Associated Press (AP) Announces New Changes in Tech Terms

24 Mar

By Erin Al-Mehairi, owner Addison’s Compass Public Relations

We both remember distinctly sitting in our Journalism classes (at Bowling Green State University for Tim and Ashland University for Erin, both in Ohio) and having to memorize the AP (Associated Press) Style Book. It was a task, especially when taking numerous other English classes which taught you the complete opposite of your Journalism writing classes in regards to punctuation and so forth! However, it paid off as we both have used it every day in our respective fields, with Tim working in the newsroom and Erin working as a PR professional preparing materials for the media.

Each year AP evaluates new terms and how they’re used and predominately written by people, and though usually strict with their way of writing, do send out several changes a year. Current changes are more often than not with tech terms as technology and its use of writing spirals a mile a minute.

Currently changed as of the end of last week, is one they held fast and firm to for a very long time. They changed the use of e-mail, with a hyphen, to just email. This reflects common usage, as well as does removing the space between the words cell phone, making it cellphone and smart phone, making it smartphone.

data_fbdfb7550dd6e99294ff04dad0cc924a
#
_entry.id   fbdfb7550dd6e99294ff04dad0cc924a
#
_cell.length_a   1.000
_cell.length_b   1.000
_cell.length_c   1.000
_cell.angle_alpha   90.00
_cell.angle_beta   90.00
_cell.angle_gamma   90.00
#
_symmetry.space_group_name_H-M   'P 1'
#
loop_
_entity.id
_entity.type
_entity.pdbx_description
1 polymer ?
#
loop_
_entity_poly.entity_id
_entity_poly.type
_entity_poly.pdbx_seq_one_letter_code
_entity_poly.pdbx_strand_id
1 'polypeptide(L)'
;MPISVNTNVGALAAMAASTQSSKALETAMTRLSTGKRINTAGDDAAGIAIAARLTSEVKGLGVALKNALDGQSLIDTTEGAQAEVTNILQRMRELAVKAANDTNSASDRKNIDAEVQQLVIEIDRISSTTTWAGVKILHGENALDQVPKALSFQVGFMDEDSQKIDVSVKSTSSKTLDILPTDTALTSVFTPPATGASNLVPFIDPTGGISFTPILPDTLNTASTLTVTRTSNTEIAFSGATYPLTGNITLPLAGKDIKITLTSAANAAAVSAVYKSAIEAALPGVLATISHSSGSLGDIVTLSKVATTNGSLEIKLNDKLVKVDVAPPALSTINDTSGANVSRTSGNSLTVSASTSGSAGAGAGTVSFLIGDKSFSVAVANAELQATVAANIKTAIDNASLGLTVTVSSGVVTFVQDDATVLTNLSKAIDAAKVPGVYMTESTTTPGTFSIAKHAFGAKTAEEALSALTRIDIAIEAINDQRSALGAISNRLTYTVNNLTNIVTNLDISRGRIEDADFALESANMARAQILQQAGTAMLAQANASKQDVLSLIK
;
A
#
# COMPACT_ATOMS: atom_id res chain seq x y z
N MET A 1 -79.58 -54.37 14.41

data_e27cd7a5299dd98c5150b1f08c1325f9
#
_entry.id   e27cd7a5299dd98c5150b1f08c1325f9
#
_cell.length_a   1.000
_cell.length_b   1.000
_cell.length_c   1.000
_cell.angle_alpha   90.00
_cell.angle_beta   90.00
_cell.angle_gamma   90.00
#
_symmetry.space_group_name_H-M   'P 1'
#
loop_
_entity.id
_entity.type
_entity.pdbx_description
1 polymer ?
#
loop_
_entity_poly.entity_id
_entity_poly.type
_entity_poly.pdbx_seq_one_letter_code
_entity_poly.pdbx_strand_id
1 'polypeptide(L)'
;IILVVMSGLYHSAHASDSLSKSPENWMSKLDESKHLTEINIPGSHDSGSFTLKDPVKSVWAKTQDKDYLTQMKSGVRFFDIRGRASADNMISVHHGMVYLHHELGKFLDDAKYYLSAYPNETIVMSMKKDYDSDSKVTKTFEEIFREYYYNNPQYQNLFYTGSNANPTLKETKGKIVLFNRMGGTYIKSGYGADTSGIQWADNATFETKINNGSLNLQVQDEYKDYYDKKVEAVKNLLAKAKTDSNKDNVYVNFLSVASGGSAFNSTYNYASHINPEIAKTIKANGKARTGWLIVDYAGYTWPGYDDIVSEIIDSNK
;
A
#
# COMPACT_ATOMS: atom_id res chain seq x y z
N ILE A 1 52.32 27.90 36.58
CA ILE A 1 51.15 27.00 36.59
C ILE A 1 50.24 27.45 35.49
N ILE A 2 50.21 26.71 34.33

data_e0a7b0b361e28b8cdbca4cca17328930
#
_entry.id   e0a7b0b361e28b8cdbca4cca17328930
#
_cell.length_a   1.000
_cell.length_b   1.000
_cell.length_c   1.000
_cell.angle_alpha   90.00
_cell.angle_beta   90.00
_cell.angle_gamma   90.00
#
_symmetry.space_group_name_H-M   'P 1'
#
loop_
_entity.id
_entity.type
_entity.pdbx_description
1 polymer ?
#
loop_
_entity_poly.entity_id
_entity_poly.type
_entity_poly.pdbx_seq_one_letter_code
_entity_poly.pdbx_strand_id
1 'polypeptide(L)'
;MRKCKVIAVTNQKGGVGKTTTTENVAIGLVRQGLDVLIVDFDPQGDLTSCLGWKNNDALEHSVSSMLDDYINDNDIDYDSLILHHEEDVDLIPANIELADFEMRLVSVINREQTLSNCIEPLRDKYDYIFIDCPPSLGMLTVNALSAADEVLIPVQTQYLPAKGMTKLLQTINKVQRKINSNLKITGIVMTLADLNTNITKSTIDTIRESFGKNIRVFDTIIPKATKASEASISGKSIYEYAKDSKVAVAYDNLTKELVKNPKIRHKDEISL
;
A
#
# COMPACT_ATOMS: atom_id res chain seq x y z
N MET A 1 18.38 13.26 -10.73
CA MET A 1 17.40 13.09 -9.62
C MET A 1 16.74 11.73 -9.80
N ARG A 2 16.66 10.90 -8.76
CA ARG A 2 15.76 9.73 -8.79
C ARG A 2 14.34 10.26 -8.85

These are common words we use every day in writing for the web and will make writing smoother and easier especially in typing on a smartphone or i-pad. Speaking of the web, remember last year the AP changed the ever held Web site to website. It seems one-word, no capitals is the new “in” way to write.

In the AP style book, which can be found in online form and even on your phone in the form of an app for i-phone, lists the definition for emails as such:

email — Acceptable in all references for electronic mail. Many email or Internet addresses use symbols such as the at symbol (@), or the tilde (~) that cannot be transmitted correctly by some computers. When needed, spell them out and provide an explanatory editor’s note. Use a hyphen with other e-terms: e-book, e-business, e-commerce.

Some other common techie terms you may mistake when writing for media are below, written in AP style for your reference:

cyberspace
webmaster
website
Internet
webcast
database
home page
intranet
logoff
online

At Addison’s Compass Public Relations, we take writing in AP Style very seriously. We prepare your press releases, social media releases, articles, and anything else written for the media or web in AP Style. Media love this, it takes them much less time to copy-edit your material and heightens the chances of getting your information published!!

If you have any questions, drop us a line. We’d be happy to help.

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